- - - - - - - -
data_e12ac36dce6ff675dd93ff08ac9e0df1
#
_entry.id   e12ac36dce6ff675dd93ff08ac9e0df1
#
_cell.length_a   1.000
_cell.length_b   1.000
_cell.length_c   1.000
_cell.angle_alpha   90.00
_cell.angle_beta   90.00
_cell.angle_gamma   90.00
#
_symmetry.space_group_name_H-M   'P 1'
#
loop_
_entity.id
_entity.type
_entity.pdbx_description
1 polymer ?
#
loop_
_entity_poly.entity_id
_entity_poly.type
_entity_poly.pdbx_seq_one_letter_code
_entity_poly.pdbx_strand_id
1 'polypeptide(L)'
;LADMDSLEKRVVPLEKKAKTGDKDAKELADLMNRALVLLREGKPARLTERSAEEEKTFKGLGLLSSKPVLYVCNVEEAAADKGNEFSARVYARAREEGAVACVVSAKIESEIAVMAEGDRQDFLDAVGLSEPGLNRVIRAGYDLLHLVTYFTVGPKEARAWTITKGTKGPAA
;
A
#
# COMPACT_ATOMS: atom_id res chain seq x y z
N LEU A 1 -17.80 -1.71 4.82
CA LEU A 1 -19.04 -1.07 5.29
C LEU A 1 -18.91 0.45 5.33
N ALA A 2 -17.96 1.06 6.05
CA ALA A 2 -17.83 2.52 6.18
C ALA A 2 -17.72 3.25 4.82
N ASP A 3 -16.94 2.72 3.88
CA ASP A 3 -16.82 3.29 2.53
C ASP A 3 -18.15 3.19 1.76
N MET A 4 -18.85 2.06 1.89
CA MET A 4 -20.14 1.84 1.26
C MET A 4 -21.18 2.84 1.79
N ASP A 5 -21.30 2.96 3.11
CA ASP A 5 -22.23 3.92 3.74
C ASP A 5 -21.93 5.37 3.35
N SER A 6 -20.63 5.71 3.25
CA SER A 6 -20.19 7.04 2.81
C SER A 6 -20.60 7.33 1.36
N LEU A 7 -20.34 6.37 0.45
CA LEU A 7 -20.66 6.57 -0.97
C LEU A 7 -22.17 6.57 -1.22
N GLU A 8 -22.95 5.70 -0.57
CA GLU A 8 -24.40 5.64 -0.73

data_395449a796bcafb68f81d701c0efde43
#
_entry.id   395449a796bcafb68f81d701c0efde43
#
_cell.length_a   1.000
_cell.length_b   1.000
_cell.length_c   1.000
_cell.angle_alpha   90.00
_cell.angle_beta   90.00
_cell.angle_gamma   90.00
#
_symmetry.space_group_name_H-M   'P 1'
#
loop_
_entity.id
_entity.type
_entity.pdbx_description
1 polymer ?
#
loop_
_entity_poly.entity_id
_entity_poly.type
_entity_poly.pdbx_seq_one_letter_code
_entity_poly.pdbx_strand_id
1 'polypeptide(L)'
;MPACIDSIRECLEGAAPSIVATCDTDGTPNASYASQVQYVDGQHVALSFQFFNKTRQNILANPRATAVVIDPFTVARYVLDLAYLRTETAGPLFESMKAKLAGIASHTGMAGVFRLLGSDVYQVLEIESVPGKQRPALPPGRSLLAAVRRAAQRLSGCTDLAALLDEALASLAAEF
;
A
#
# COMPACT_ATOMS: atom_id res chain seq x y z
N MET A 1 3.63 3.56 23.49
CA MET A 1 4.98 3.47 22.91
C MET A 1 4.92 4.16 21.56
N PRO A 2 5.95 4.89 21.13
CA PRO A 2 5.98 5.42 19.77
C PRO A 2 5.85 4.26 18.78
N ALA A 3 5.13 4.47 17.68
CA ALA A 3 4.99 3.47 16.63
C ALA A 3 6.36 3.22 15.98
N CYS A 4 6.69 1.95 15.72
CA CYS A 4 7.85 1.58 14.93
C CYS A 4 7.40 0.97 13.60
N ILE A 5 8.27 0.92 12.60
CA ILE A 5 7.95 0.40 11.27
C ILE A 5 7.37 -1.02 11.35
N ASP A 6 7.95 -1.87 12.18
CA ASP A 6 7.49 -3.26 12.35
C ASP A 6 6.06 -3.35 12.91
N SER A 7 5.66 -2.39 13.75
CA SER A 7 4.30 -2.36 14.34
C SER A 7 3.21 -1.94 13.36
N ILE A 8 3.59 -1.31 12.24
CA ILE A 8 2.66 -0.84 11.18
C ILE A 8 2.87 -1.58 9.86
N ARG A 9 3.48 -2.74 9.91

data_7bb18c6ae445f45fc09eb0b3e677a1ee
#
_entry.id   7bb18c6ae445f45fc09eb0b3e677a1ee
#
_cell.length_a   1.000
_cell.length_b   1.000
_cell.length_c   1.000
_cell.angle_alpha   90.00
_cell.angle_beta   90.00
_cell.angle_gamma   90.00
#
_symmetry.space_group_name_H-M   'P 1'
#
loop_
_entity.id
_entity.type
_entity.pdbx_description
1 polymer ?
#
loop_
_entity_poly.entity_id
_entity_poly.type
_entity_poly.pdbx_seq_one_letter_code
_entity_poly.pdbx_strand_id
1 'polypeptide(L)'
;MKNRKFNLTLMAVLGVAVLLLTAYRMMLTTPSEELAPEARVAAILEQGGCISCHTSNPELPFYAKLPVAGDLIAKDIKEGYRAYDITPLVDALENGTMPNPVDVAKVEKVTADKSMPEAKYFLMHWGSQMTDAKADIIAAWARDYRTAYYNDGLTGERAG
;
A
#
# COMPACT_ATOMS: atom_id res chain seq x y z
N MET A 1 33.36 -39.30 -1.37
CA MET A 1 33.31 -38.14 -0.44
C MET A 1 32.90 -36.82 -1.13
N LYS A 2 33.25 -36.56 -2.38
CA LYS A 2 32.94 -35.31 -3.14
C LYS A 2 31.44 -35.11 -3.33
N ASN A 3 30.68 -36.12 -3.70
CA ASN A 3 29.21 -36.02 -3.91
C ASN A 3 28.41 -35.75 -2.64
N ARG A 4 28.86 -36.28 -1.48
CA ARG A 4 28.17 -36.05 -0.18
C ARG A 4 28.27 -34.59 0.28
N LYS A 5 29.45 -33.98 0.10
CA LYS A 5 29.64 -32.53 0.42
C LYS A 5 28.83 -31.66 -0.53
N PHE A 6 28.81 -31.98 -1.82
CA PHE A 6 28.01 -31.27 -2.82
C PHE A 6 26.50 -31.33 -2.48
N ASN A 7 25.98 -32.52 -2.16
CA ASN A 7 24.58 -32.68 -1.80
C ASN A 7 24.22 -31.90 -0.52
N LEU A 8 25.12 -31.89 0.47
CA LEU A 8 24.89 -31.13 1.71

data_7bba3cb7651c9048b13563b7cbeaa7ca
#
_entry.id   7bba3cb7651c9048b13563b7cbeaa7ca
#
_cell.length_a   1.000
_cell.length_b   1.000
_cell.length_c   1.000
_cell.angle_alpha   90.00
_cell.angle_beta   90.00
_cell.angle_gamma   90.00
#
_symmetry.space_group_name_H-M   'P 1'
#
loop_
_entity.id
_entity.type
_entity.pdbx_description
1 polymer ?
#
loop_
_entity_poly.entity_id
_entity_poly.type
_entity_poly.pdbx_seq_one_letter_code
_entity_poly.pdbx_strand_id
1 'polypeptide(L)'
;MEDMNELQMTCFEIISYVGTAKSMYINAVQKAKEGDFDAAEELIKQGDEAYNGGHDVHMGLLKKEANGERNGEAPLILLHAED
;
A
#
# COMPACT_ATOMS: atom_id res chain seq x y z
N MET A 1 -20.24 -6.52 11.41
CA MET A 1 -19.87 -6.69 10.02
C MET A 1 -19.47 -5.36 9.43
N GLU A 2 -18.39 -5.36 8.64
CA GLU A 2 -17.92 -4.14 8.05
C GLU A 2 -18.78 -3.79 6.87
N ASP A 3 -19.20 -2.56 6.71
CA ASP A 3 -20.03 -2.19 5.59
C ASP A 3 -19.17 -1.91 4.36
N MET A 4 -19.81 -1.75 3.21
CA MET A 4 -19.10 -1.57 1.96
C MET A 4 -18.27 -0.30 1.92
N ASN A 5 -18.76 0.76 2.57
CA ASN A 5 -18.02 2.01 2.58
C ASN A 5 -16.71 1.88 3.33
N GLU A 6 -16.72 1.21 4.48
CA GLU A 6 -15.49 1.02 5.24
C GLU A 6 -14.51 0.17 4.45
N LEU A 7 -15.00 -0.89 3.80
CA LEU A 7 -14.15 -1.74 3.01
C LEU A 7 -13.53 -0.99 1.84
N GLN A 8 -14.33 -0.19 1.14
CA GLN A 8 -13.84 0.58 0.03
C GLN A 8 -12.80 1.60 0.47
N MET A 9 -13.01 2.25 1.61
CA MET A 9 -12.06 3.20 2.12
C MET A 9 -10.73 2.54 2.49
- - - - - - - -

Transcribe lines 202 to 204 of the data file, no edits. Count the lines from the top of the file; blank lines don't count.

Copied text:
CA MET A 4 -19.10 -1.57 1.96
C MET A 4 -18.27 -0.30 1.92
N ASN A 5 -18.76 0.76 2.57